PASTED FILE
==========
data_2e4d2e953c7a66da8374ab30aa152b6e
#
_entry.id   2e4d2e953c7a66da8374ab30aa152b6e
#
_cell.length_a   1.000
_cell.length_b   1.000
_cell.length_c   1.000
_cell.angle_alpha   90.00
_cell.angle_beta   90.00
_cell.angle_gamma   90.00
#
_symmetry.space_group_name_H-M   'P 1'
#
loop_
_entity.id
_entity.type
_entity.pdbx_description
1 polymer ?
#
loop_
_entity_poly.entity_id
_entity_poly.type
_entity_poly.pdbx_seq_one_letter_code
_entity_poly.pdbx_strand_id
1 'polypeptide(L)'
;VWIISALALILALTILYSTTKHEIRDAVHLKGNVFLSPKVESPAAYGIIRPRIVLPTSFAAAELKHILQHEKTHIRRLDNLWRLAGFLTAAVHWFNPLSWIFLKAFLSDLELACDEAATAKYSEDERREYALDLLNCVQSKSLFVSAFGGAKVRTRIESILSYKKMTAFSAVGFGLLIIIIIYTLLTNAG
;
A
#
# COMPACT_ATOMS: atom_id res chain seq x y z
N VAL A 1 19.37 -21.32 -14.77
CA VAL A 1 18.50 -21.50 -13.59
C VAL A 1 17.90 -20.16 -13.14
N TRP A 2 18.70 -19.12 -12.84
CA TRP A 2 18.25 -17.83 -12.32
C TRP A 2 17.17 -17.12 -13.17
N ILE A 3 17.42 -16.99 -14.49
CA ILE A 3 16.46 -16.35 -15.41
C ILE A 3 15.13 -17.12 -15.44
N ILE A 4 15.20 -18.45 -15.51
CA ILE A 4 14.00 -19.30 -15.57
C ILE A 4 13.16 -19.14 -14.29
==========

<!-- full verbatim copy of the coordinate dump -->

data_2e4d2e953c7a66da8374ab30aa152b6e
#
_entry.id   2e4d2e953c7a66da8374ab30aa152b6e
#
_cell.length_a   1.000
_cell.length_b   1.000
_cell.length_c   1.000
_cell.angle_alpha   90.00
_cell.angle_beta   90.00
_cell.angle_gamma   90.00
#
_symmetry.space_group_name_H-M   'P 1'
#
loop_
_entity.id
_entity.type
_entity.pdbx_description
1 polymer ?
#
loop_
_entity_poly.entity_id
_entity_poly.type
_entity_poly.pdbx_seq_one_letter_code
_entity_poly.pdbx_strand_id
1 'polypeptide(L)'
;VWIISALALILALTILYSTTKHEIRDAVHLKGNVFLSPKVESPAAYGIIRPRIVLPTSFAAAELKHILQHEKTHIRRLDNLWRLAGFLTAAVHWFNPLSWIFLKAFLSDLELACDEAATAKYSEDERREYALDLLNCVQSKSLFVSAFGGAKVRTRIESILSYKKMTAFSAVGFGLLIIIIIYTLLTNAG
;
A
#
# COMPACT_ATOMS: atom_id res chain seq x y z
N VAL A 1 19.37 -21.32 -14.77
CA VAL A 1 18.50 -21.50 -13.59
C VAL A 1 17.90 -20.16 -13.14
N TRP A 2 18.70 -19.12 -12.84
CA TRP A 2 18.25 -17.83 -12.32
C TRP A 2 17.17 -17.12 -13.17
N ILE A 3 17.42 -16.99 -14.49
CA ILE A 3 16.46 -16.35 -15.41
C ILE A 3 15.13 -17.12 -15.44
N ILE A 4 15.20 -18.45 -15.51
CA ILE A 4 14.00 -19.30 -15.57
C ILE A 4 13.16 -19.14 -14.29